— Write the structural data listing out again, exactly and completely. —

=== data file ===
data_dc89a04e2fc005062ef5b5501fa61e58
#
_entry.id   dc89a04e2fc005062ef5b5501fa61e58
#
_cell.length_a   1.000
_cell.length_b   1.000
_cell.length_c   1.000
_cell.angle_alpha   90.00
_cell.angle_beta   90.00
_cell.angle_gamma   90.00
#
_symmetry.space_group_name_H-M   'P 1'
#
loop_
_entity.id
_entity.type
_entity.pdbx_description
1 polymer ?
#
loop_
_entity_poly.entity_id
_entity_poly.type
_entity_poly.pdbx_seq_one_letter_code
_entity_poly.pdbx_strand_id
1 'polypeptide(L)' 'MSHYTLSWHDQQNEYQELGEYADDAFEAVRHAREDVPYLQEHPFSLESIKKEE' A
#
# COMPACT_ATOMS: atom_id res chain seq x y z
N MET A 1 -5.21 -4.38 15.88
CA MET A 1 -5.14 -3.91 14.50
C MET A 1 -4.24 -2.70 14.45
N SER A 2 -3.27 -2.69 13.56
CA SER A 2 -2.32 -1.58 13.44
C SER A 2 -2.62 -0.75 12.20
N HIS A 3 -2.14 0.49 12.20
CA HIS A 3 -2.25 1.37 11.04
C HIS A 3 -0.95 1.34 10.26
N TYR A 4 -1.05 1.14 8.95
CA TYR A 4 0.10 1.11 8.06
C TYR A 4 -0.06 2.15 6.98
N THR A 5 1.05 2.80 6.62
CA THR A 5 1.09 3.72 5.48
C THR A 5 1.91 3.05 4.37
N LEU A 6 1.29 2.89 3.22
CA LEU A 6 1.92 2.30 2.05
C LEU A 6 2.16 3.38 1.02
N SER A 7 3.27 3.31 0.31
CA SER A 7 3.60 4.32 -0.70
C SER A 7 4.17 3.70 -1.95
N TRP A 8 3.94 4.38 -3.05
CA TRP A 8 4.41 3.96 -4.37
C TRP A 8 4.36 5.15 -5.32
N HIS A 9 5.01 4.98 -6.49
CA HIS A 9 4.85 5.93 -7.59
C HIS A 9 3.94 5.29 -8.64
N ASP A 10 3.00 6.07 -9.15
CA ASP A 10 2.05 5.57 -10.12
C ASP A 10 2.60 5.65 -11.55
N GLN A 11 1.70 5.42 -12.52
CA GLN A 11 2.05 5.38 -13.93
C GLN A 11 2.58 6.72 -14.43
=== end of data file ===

data_dc89a04e2fc005062ef5b5501fa61e58
#
_entry.id   dc89a04e2fc005062ef5b5501fa61e58
#
_cell.length_a   1.000
_cell.length_b   1.000
_cell.length_c   1.000
_cell.angle_alpha   90.00
_cell.angle_beta   90.00
_cell.angle_gamma   90.00
#
_symmetry.space_group_name_H-M   'P 1'
#
loop_
_entity.id
_entity.type
_entity.pdbx_description
1 polymer ?
#
loop_
_entity_poly.entity_id
_entity_poly.type
_entity_poly.pdbx_seq_one_letter_code
_entity_poly.pdbx_strand_id
1 'polypeptide(L)' 'MSHYTLSWHDQQNEYQELGEYADDAFEAVRHAREDVPYLQEHPFSLESIKKEE' A
#
# COMPACT_ATOMS: atom_id res chain seq x y z
N MET A 1 -5.21 -4.38 15.88
CA MET A 1 -5.14 -3.91 14.50
C MET A 1 -4.24 -2.70 14.45
N SER A 2 -3.27 -2.69 13.56
CA SER A 2 -2.32 -1.58 13.44
C SER A 2 -2.62 -0.75 12.20
N HIS A 3 -2.14 0.49 12.20
CA HIS A 3 -2.25 1.37 11.04
C HIS A 3 -0.95 1.34 10.26
N TYR A 4 -1.05 1.14 8.95
CA TYR A 4 0.10 1.11 8.06
C TYR A 4 -0.06 2.15 6.98
N THR A 5 1.05 2.80 6.62
CA THR A 5 1.09 3.72 5.48
C THR A 5 1.91 3.05 4.37
N LEU A 6 1.29 2.89 3.22
CA LEU A 6 1.92 2.30 2.05
C LEU A 6 2.16 3.38 1.02
N SER A 7 3.27 3.31 0.31
CA SER A 7 3.60 4.32 -0.70
C SER A 7 4.17 3.70 -1.95
N TRP A 8 3.94 4.38 -3.05
CA TRP A 8 4.41 3.96 -4.37
C TRP A 8 4.36 5.15 -5.32
N HIS A 9 5.01 4.98 -6.49
CA HIS A 9 4.85 5.93 -7.59
C HIS A 9 3.94 5.29 -8.64
N ASP A 10 3.00 6.07 -9.15
CA ASP A 10 2.05 5.57 -10.12
C ASP A 10 2.60 5.65 -11.55
N GLN A 11 1.70 5.42 -12.52
CA GLN A 11 2.05 5.38 -13.93
C GLN A 11 2.58 6.72 -14.43